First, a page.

Are strong fundamentals enough to spur speculative industrial development in southern N.H.? - by Mike Harrington

May 31, 2019 - Spotlights
Mike Harrington,
Harrington & Company

The Southern New Hampshire industrial markets continue to experience strong fundamentals, with overall vacancy rates hovering around 5.6% and lease rates ranging from $6 to $7.80 per s/f, NNN with year over year projected rental growth rates of 2.5% to 3%. (The higher end of the range for specialty industrial flex space.)  It’s projected that this trend will continue as the market struggles to justify bringing new speculative industrial products into the market, thereby limiting supply despite the increase in demand. 

The Southern New Hampshire industrial market is following a national trend. According to CoStar, leasing activity of industrial space in 2018 occurred at a record pace totaling one billion s/f of leasing. One driver of this activity continues to be the online model of shopping which is driving demand for warehouse distribution space, a trend predicted to be a key driver of activity into the future as consumer goods continue to be purchased in greater volume online. CoStar reports national vacancy rates of 5%, slightly below New Hampshire’s vacancy, with year over year rent growth predicted to increase 5% as demand continues to outpace supply.  

I was recently completing some research for a client and was reminded that the last large speculative industrial project developed in Manchester was a 225,000 s/f warehouse distribution facility at 1070 Holt Ave. built by Danais Realty Group in 2007, which was quickly preleased while the building was under construction and has been occupied ever since. I spoke to Dick Danais, Danais Realty Group, who continues to be an active owner/investor of industrial properties in this market, who confirms that demand for warehouse distribution space continues to be strong. They recently purchased a vacant 100,000 s/f former BJ Warehouse building in Hooksett, currently under agreement to a national distribution company who will lease and occupy the entire building once renovations are complete. As a side note, there were three national companies competing to lease the same space, all with 100,000 s/f requirements. 

I highlight this to demonstrate that even with considerable tail winds from a strong consumer driven economy that has rebounded from the Great Recession over these past six years, coupled with corporate and personal tax incentives and historically low interest rates, market rents for new industrial projects have not yet caught up with the costs to purchase land and construction to justify speculative development in Southern New Hampshire. 

At some point in the future this is predicted to turn, as demand for industrial space in Southern New Hampshire continues to increase, and as rents continue to rise as projected over the next few years. When that eventuality draws near there are several properties either currently available for purchase or on the sidelines ready for development that will be first to capture these requirements. Examples of these include:  John Flatley Co. has one million s/f of industrial space ready to be built in Merrimack at the Merrimack Commerce Center. There are 34 acres of approved land located at Exit 4 off Rte. 101, Raymond known as Granite Meadows that can accommodate up to 300,000 s/f of high bay distribution space  available for sale. Garrison Glen Corporate Park in Exeter has a few lots available for sale with approvals to build high bay warehouse space. And there are several lots available at the Londonderry Industrial Park adjacent to the Manchester-Boston Regional Airport available for ground lease and purchase. All of these are excellent examples of properties well positioned to absorb supply as rents increase or as user demand dictates.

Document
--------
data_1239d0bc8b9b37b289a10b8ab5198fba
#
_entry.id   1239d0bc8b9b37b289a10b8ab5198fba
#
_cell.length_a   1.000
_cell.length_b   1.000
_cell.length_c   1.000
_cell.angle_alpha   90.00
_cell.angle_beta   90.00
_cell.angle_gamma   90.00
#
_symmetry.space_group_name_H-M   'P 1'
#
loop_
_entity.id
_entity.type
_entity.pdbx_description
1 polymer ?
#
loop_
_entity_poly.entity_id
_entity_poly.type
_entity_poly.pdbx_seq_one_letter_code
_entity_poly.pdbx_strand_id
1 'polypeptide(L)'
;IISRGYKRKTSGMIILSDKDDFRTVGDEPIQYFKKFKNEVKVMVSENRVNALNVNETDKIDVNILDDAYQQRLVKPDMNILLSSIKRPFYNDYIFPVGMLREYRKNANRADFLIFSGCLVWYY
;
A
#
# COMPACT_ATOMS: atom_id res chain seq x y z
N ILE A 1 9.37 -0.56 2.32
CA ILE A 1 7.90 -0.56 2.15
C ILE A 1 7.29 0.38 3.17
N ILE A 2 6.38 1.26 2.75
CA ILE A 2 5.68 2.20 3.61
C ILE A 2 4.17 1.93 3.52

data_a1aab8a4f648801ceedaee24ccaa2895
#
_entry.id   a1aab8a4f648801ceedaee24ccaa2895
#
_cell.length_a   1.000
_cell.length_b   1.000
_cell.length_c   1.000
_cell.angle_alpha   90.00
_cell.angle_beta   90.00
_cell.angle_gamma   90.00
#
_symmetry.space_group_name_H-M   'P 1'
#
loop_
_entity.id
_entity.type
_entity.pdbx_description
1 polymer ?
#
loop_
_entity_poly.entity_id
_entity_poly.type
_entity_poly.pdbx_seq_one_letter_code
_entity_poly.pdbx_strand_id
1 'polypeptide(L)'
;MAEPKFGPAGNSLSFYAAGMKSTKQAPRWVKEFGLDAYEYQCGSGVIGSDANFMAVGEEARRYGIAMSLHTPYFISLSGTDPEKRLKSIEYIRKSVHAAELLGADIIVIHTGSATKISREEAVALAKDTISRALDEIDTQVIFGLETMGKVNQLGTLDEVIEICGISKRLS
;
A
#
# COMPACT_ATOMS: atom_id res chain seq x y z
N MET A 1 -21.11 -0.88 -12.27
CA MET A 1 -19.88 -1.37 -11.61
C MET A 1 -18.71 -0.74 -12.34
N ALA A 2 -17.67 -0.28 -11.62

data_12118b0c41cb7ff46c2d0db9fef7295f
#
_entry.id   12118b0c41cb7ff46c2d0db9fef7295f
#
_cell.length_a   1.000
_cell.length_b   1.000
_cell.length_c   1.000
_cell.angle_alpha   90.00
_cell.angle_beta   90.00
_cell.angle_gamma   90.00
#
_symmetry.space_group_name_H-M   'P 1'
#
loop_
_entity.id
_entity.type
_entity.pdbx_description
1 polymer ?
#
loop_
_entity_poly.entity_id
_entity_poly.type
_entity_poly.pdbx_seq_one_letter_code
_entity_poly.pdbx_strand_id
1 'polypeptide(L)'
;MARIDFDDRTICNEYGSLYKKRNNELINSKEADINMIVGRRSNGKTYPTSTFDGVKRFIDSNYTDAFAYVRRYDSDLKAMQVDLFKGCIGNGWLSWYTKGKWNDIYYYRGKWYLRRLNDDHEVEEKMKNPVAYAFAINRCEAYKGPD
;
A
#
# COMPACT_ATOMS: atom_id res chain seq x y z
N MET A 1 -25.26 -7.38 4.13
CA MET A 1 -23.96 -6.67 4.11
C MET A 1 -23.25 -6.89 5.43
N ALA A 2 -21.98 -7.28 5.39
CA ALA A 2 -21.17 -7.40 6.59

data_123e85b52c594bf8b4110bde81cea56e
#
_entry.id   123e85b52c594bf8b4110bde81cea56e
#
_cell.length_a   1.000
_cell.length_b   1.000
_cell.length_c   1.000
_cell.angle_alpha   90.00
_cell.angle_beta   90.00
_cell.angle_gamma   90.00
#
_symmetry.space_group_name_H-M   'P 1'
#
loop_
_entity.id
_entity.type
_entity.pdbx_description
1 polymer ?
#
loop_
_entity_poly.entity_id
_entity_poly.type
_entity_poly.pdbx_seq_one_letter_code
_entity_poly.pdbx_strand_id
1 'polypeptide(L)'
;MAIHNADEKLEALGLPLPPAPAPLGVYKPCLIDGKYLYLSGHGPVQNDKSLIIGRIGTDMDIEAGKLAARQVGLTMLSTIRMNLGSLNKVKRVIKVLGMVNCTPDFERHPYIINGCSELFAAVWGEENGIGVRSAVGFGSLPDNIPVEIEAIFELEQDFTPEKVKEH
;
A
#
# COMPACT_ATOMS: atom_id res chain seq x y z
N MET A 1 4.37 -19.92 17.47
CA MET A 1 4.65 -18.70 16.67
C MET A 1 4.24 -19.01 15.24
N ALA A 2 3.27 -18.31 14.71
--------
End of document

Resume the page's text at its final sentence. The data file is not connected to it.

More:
In the meantime, what do you do if you’re a tenant that has outgrown its current facility and the lack of expansion space is preventing your company from growing?  It’s recommended that you start your search well in advance of your lease expiration, thereby allowing you sufficient time to actively search the market for appropriate space. Once you’ve found the right building be prepared to commit to space quickly and be proactive. This includes drafting a letter of intent to lease versus requesting a proposal to lease from the landlord. This is an important technicality that sometimes does not get used or is overlooked in the negotiation process and it could mean the difference between winning or losing your space to another tenant. 

A strong leasing market implies a strong subleasing market, which is good news for a tenant. Subleasing your existing space will allow you to move sooner and will minimize your lease obligation to your current landlord. Another tactic is to consider actively working with a developer who has the ability to purchase land, build a building and lease it back to you at a negotiated rate. This usually requires a long-term commitment, but it may be necessary if appropriate space is not readily available in the market. 

In summary, it’s predicted that there will continue to be a shortage of industrial space especially within the warehouse distribution sector, rates will continue to increase year over year and vacancy rates will continue to trend below historical averages. At some point in the future, the economics of this trend will be strong enough to trigger and support the development of new industrial space similar to what was built in 2007 at 1070 Holt Ave. The question is not “if,” but “when,” and that will be determined by the market. 

Michael Harrington, CRE, CCIM, is principal  of Harrington & Company, Manchester, N.H.



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